This is another form of preserving fish, but is also a way of imparting additional flavours to the flesh of what might normally be a fairly bland-tasting fish. You can use either a liquid marinade (a mixture of oil, acid – vinegar, wine or citrus juice – and spices), in which the fish will soak for several hours prior to cooking, or a dry marinade, made up of salts, sugar and spices. The dry marinade mix is sprinkled heavily over the fish flesh, which needs to be trend regularly over a period of 48 hours. The result will be a fish ready for eating, which has required no cooking. The Cajun style of marinating uses chilli, cumin and coriander, before cooking the fish over a very high heat. The “blackened” result is attractive and particularly flavoursome.

Soups, stocks, patties and pies

Good stock is made from good bones and fish offcuts, which must always be fresh. Pies and patties can be made from fresh uncooked fish pieces or from cooked leftovers. By adding herbs and spices, and eggs and flour, you can make crumbed patties or pastry-topped pies, all great hot or cold for picnics or that next fishing trip.

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Cuts for Cooking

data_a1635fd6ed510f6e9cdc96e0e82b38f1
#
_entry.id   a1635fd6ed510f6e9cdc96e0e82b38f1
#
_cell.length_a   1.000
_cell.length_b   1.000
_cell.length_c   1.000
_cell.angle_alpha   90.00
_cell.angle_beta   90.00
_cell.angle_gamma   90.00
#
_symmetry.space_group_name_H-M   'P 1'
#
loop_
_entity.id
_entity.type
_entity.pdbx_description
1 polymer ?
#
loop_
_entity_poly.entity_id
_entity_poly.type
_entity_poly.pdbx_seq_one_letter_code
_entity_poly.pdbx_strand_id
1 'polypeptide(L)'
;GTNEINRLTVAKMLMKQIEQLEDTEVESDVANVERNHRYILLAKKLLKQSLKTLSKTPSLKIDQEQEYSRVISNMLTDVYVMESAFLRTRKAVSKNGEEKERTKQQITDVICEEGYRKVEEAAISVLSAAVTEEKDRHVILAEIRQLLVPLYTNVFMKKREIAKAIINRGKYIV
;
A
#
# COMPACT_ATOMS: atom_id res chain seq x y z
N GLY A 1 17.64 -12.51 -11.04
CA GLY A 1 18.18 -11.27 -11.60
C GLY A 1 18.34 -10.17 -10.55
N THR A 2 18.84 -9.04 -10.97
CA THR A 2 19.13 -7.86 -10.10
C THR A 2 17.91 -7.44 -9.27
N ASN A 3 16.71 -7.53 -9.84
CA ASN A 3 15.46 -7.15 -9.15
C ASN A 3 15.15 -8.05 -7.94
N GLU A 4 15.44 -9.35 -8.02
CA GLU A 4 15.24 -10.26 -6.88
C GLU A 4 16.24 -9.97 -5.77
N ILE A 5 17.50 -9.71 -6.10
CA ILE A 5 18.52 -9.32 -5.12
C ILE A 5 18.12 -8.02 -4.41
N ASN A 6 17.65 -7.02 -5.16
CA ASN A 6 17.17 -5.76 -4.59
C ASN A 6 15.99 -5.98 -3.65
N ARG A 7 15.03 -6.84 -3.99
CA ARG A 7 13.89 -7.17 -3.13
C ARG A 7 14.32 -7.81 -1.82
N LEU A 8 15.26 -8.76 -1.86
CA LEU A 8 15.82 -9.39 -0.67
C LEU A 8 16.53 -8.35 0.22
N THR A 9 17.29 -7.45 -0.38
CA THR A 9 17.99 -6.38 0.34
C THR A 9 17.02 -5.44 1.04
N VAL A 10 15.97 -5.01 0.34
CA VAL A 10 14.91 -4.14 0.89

April 26, 2015 by  
Filed under Fishing for women

The size of the fish and the size of your cooking utensils will determine the method of preparing the fish. Generally, big fish can b cut into steaks and smaller fish are better suited to filleting. All fish can be cooked whole, but the size of the oven and pan will limit your options.

Whole fish

Fish cooked whole are best if medium-sized ranging up to about 3kg. Whole fish are easy to cook, but they must be gutted and cleaned. The skin and scaled can be retained during cooking; afterwards the skin will peel off, exposing the lovely moist flesh.

cuts for cookingLeaving the head on during cooking is optional. The head does not improve the cooking. It is merely left on for appearance. Some people like the look of the whole fish overs savour the little pockets of flesh around the eyes. One thing to remember is that if the head islet on after killing, it will speed up the process of natural decomposition. If the head is removed, it is worth keeping to add to the other bones to make a wonderful fish stock, ideal for soups and sauces to complement fish dishes.

Fish steaks or cutlets